JS: Most recently, I defended a large health system in a lawsuit in which the director-level plaintiff alleged a number claims under state and federal law including gender, race, and national origin discrimination and retaliation. We prevailed on most claims at the summary judgment stage, but we tried the seven remaining claims to a federal jury, obtaining a full defense verdict after a week-long trial.
LD: What were the key challenges of the case?
JS: Taking any case to trial presents risk, but in employment cases, there is particular concern because most jurors can relate to having or losing a job. In addition, Missouri is among several states that tend to be plaintiff-friendly with many high-dollar verdicts from courts in this area, so putting a case before a jury can be a risky proposition. Importantly, we were able to knock out the state claims under the Missouri Human Rights Act on summary judgment.
LD: What is the impact on the client or the industry from this matter?
JS: First and foremost, I think it shows that our client is willing to fight baseless claims, and it demonstrates that the procedures they have in place to address employee under-performance are sound. Businesses go to a lot of expense and effort to design these procedures and to train their people in using them. This verdict provides validation that the effort is worth it.
LD: How has your practice changed since the early part of your career?
JS: Certainly, the context in the legal profession has changed. When I began practicing law, most of the other lawyers and judges were men. Now, there are female judges, female opposing counsel, female colleagues, and female clients. There is a lot of work to do still, but I’d like to think that I’ve played a constructive role in helping other women lawyers to advance.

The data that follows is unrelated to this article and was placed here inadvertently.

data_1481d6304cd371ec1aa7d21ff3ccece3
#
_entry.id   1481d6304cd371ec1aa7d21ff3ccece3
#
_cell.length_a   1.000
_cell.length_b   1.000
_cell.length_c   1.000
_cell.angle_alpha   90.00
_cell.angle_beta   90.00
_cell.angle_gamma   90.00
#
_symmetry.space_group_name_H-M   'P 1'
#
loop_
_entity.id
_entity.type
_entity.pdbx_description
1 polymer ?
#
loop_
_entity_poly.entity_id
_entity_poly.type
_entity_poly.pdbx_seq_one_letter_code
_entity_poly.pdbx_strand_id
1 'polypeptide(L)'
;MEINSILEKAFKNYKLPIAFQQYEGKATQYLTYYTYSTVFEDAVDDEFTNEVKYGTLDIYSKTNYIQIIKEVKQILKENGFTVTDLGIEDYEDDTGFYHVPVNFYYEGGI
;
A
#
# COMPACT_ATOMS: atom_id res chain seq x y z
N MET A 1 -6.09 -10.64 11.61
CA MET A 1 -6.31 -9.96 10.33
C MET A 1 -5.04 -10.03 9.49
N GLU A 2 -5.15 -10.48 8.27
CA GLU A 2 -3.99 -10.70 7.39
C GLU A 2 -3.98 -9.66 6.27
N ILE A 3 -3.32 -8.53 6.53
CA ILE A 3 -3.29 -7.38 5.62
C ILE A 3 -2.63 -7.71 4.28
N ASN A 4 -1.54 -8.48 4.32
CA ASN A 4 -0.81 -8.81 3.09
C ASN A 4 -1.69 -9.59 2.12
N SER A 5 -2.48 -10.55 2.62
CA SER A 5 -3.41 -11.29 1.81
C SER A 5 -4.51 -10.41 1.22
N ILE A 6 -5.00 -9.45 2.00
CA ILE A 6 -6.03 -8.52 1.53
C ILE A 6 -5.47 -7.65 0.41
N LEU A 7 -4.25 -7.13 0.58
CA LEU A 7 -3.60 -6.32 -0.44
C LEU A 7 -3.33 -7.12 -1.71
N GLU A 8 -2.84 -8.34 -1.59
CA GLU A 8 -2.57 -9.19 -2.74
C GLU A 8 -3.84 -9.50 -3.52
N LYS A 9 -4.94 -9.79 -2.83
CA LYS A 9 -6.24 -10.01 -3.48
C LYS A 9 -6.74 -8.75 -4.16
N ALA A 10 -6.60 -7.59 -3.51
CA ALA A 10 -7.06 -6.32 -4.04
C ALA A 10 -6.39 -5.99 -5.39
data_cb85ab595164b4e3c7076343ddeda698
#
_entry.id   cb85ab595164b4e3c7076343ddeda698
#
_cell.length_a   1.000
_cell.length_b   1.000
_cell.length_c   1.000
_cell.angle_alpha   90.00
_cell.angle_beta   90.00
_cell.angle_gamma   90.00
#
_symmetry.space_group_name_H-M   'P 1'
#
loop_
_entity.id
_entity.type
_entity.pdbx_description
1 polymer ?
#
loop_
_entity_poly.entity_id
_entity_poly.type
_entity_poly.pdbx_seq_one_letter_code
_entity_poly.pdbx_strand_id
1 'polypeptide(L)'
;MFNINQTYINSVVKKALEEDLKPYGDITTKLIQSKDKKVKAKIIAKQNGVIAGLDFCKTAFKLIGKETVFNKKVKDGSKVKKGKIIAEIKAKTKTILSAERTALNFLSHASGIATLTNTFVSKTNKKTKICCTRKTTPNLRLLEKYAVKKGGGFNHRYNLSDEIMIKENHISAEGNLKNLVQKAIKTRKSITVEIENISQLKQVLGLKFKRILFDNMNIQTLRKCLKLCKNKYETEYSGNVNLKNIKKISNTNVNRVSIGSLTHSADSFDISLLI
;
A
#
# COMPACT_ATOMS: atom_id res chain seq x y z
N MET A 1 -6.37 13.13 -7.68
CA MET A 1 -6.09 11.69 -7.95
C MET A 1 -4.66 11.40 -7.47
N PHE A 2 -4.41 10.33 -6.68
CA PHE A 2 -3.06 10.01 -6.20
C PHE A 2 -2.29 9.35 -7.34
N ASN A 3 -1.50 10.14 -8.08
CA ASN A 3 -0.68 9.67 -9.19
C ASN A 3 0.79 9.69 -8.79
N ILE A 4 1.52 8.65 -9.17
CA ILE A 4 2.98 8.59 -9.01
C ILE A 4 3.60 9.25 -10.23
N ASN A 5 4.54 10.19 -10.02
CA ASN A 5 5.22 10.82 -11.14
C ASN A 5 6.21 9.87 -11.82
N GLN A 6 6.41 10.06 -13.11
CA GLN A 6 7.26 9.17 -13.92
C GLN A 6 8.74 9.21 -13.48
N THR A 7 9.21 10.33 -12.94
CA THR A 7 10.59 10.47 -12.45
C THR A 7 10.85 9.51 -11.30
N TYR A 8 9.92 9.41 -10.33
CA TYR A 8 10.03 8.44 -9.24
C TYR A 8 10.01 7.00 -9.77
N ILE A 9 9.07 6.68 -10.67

LD: Do you have a philosophy of client service? What does it take to successfully handle sensitive matters for employers?
JS: My approach to client service is premised on being a good listener. Lawyers like to talk, and there’s a time and place for that, but listening to the client ensures that what you have to say is relevant. Counseling a client often touches on things more complex and subtle than merely providing a letter-of-the-law opinion. There are business objectives at play, and sometimes, there are organizational goals at stake. Listening – and asking the right questions – makes you a better business partner and it ultimately will help provide a more comprehensive and valuable solution to the client’s problem.
LD: How would you describe your style as a trial lawyer?
JS: My individual style relies on being genuine, on being myself. I am courteous and polite, but also firm and direct. I am confident, but not a showboat. I am mindful that ultimately this isn’t about me – it’s about my clients and showing how they did the right thing. So I aim to be forthright, clear, and credible.
LD: Are you involved in any public interest or community activities that are special to you?
JS: I’m involved with the Kansas City Friends of Alvin Ailey, an organization with a long history in Kansas City. In addition to presenting the well-known Alvin Ailey dance company, KCFAA teaches critical life skills and arts appreciation to underserved youth using dance as the medium of communication. KCFAA also uses dance to bridge community and racial divides and to promote the values crucial to building the kind of civic culture that embraces diversity and inclusion. It is a wonderful organization.